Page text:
Most people don’t think about taxes on their way to the casino. But what might seem like nothing more than a fun night in Las Vegas actually carries significant tax consequences if you win. As is often the case, the federal and state governments single out casino winnings for unique taxes of their own. Failure to properly report your haul can result in serious penalties and headaches you just don’t want.
Follow these rules to stay on the safe side:
How Much You Win Matters
Gamblers are lucky in that casino taxes are not progressive like income taxes are. That is, you will owe the same percentage to the IRS on a $100,000 jackpot as a $10,000 one. Yet it’s important to know the thresholds that require reporting. As Bankrate.com explains, winnings in the following amounts must be reported:
- $600 or more at a horse track (if that is 300 times your bet)
- $1,200 or more at a slow machine or bingo game
- $1,500 or more in keno winnings
- $5,000 or more in poker tournament winnings
All of these require giving the payer your Social Security number, as well as filling out IRS Form W2-G
to report the full amount won. In most cases, the casino will take 25 percent off your winnings for the IRS before even paying you. Don’t get any crafty ideas about cutting Uncle Sam out of the transaction, either. According to Bankrate, this entitles the casino to withhold up to 28 percent of your winnings.
Games exempt From Form W2-G
Not all gambling winnings in the amounts above are subject to IRS Form W2-G. According to CasinoGaming.com
“W2-Gs are not required for winnings from table games such as blackjack, craps, pai gow, baccarat, and roulette, regardless of the amount.”
Note that this does not mean you are exempt from paying taxes or reporting the winnings. Any and all gambling winnings must be reported to the IRS (discussed in more detail below). It only means that you do not have to fill out Form W2-G for these particular table-based games. No reason is given; that is simply the decision the IRS made.
Reporting Smaller Winnings
Even if you do not win as much as the amounts above, you are still legally obligated to report. This is done on Line 21 (“Other Income”) of Form 1040. This is also where you would report any awards or prize money you won during the year in question. Yes, even if you only win $10 you still technically have to report it (even if the casino didn’t). Gambling income plus your job income (and any other income) equals your total income.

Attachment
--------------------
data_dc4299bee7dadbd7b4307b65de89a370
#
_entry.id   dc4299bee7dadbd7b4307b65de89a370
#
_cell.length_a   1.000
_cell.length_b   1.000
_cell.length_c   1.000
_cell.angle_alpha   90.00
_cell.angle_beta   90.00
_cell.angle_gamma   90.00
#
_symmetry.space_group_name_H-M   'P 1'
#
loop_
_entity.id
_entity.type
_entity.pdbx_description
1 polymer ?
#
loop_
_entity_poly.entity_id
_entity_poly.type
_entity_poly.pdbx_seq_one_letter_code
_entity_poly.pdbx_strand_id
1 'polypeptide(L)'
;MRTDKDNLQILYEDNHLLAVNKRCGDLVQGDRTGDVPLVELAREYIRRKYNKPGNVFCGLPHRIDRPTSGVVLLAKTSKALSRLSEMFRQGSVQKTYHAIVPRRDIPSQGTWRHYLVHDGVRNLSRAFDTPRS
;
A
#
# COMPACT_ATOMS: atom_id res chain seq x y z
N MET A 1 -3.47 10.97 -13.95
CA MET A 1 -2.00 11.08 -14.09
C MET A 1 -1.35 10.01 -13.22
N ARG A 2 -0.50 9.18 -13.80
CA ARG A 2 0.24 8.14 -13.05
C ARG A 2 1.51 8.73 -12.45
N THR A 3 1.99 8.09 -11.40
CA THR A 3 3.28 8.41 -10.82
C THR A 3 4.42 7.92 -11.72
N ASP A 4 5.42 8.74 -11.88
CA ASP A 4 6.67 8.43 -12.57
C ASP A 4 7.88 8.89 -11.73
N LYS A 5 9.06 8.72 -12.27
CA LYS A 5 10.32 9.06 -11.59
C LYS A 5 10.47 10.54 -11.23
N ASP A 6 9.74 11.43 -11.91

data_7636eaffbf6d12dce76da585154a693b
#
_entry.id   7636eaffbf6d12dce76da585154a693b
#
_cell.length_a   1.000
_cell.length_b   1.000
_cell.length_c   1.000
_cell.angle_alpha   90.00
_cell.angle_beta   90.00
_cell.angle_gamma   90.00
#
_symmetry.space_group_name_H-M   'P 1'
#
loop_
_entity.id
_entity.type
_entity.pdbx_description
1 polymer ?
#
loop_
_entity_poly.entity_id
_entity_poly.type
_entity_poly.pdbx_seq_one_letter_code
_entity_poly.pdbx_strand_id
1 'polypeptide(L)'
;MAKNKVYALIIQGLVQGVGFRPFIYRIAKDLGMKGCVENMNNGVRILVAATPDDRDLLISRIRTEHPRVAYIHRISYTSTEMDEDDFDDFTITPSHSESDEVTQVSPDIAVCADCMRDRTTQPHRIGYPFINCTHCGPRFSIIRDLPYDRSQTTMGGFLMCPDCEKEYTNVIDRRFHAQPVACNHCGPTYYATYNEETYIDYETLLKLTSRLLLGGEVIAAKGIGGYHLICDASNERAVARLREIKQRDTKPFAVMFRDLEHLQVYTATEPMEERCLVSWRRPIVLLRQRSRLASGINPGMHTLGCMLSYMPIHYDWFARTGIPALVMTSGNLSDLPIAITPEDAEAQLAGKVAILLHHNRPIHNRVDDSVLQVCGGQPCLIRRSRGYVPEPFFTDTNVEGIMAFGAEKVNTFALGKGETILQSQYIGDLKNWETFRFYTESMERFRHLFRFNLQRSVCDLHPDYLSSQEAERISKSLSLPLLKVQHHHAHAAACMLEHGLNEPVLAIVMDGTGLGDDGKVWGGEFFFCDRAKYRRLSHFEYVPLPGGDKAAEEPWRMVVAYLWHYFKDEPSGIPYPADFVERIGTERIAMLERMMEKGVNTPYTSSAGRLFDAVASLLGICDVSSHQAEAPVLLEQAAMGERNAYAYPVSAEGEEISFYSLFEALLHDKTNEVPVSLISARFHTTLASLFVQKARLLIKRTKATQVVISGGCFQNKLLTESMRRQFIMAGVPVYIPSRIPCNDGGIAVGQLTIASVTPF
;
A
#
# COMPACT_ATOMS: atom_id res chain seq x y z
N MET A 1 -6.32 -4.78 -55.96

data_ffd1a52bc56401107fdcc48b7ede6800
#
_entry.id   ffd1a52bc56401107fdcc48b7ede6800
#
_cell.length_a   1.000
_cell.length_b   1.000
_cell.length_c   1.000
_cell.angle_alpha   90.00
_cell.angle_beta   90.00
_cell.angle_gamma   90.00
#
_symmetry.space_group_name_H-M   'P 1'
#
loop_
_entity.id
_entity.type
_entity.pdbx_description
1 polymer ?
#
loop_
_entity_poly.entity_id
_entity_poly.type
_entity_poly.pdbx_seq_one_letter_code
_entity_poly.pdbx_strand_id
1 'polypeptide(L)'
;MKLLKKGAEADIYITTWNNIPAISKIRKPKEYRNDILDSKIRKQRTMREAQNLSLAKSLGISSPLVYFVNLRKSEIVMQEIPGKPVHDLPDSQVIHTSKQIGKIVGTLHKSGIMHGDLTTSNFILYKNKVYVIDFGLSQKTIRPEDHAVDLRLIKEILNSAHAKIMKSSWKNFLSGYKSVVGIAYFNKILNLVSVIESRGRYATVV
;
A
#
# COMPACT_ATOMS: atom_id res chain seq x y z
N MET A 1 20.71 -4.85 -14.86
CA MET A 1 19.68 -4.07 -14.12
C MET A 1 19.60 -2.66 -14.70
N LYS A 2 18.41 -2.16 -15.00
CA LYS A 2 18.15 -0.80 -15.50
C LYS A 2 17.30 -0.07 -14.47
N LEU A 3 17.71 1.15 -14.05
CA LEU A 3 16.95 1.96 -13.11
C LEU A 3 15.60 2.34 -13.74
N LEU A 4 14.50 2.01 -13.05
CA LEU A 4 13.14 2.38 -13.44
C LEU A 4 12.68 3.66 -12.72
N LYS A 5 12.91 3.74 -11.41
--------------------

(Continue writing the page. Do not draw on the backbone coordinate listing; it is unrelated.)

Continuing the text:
Fortunately, you do not necessarily have to pay taxes on all your winnings. Instead, if you itemize, you can offset taxes owed on your winnings by reporting any losses you incurred as well. This would be done on Line 28 (“Other Miscellaneous Deductions”) on your Schedule A
. You are allowed to claim as much as the total amount won that appears on 1040, which would eliminate your taxable gambling income. Just be sure any deductions taken this way (in combination with other itemizations) are higher than the standard amount. Otherwise it would make more sense not to itemize, even if it meant foregoing your gambling loss deductions.
What if You Win the Money at an Indian casino?
Gamblers often inquire about taxes on money won at an Indian casino. Some assume that because Indian reservations have unique tax arrangements with the federal government, this somehow must extend to gamblers on their property. Sadly, that is not so. The IRS does not care if you won the money on Indian land, the Las Vegas strip, or anywhere in between.
If the casino hands you a W2-6 or 1099, the IRS got one too. Technically, this applies even at an illegal gambling hideout in someone’s basement. You are legally obligated to report income from illegal activities as taxable income. While we doubt any of our readers are deriving illegal gambling profits, it does illustrate how pervasive and all-encompassing gambling taxes are.
What About State Taxes?
You didn’t think you were getting off that easily, did you? In addition to federal taxes payable to the IRS, many state governments tax gambling income as well. Unfortunately, states have their own unique formulas and rules for gambling income. Some levy no gambling taxes at all. Others charge a flat percentage, while still others ramp up the percentage owed depending on how much you won.
When in doubt, refer to your own state’s policies before gambling.